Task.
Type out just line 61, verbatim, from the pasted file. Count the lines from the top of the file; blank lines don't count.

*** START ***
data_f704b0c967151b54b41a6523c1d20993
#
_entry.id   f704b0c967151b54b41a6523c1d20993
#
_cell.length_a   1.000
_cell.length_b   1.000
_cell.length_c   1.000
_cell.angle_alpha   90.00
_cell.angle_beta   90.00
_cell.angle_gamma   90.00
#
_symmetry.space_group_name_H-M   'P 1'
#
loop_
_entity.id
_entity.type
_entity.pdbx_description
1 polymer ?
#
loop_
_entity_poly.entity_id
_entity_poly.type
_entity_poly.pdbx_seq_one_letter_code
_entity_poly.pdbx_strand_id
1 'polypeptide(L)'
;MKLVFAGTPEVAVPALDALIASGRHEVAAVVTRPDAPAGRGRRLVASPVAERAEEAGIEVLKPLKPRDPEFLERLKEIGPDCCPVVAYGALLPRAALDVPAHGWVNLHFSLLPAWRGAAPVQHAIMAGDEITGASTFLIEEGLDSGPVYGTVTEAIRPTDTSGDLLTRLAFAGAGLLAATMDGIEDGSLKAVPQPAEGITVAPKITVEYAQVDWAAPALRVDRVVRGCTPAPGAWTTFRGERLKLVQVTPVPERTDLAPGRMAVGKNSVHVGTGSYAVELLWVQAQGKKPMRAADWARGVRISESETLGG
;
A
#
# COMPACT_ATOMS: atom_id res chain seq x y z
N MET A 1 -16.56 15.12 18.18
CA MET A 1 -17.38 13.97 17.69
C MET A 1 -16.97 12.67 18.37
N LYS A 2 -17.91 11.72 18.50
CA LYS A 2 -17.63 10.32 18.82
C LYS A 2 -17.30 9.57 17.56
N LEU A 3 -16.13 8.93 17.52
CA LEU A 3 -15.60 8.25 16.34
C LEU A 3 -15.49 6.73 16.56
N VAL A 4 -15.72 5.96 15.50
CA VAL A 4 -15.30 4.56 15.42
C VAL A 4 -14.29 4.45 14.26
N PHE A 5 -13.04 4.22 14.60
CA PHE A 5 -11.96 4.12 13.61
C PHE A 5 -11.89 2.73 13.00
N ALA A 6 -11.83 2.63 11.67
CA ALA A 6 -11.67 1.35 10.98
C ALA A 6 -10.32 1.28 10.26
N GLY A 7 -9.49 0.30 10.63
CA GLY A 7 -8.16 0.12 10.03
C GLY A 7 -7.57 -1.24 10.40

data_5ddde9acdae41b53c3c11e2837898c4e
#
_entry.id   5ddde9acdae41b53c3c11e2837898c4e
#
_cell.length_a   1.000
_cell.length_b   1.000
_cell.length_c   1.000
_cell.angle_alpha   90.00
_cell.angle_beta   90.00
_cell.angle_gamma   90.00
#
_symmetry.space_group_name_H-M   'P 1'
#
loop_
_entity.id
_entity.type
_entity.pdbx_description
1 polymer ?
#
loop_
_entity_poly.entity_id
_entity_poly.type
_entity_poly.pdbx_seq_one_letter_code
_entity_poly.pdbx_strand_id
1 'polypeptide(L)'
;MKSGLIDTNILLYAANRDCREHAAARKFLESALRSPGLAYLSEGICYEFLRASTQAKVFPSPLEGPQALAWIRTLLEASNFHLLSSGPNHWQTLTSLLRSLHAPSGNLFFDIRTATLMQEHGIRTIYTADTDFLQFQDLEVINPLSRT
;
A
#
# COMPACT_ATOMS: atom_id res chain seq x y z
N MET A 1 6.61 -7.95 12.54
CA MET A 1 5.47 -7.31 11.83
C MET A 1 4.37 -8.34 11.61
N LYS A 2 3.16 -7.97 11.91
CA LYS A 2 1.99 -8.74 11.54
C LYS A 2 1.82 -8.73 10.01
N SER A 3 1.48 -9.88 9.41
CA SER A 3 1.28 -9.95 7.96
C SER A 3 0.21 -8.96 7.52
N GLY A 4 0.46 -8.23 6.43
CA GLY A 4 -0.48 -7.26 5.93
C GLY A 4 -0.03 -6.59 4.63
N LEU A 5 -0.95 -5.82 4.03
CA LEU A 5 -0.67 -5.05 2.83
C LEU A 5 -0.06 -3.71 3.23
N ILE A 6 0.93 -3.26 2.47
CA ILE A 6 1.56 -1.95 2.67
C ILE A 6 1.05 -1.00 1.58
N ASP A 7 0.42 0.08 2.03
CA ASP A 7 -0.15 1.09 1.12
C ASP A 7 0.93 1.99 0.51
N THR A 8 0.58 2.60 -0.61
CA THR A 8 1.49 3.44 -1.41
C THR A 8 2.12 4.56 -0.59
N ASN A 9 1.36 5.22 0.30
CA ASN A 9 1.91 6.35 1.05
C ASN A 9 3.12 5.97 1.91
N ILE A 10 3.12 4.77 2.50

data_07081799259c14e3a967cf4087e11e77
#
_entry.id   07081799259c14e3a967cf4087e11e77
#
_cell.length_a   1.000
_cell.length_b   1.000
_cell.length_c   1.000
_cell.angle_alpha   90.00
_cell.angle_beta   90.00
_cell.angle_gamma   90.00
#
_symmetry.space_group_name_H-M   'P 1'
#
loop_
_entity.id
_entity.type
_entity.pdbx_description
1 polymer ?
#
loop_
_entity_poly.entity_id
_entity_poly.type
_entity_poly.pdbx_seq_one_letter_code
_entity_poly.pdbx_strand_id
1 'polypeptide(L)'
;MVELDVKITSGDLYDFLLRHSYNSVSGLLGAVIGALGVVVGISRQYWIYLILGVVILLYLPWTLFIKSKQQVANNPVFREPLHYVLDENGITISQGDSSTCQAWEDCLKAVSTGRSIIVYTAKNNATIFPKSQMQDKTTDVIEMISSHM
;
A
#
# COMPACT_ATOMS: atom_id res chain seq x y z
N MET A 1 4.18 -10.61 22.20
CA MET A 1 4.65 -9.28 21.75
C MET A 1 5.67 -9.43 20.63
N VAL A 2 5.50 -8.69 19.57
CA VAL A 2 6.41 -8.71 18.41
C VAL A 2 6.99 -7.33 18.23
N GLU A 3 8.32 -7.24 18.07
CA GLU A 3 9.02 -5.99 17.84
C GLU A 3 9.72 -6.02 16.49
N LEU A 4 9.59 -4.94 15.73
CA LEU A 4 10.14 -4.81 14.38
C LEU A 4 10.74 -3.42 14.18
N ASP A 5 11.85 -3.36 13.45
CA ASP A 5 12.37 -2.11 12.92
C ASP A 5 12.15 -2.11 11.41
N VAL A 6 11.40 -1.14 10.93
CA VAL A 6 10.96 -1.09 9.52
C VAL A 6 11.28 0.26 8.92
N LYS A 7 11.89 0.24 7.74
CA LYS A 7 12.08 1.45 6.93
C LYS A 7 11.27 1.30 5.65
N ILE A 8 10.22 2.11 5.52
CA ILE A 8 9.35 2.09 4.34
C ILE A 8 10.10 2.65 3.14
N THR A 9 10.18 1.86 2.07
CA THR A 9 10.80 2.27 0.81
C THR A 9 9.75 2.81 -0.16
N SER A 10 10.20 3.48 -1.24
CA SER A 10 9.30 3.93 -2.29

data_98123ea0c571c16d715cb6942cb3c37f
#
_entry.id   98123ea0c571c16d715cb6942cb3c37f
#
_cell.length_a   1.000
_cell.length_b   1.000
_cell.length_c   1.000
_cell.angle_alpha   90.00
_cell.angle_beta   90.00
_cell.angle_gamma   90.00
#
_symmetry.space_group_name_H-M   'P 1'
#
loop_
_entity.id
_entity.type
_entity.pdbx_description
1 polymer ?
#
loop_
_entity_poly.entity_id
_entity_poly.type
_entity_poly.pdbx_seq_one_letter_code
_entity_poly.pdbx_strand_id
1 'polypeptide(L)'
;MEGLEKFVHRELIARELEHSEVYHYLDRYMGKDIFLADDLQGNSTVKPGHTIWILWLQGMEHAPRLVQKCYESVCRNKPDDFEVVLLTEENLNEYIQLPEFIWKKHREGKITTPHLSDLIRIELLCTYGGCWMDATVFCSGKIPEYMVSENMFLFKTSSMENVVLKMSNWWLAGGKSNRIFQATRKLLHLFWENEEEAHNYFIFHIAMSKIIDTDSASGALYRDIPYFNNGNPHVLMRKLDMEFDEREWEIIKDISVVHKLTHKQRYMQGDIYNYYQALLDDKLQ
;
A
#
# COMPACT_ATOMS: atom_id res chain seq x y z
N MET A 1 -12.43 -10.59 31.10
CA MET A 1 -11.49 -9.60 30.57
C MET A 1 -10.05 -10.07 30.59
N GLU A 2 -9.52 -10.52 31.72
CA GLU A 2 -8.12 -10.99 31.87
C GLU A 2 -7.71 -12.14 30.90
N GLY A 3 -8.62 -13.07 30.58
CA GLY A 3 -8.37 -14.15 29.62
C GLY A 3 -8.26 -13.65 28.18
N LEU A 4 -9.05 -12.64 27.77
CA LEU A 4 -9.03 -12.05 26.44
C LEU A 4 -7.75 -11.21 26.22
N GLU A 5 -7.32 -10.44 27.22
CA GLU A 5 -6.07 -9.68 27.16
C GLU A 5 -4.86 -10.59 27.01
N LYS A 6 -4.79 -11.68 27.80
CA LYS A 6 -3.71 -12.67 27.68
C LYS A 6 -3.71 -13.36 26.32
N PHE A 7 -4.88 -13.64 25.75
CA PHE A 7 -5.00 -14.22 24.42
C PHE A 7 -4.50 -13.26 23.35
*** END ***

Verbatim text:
_cell.angle_gamma   90.00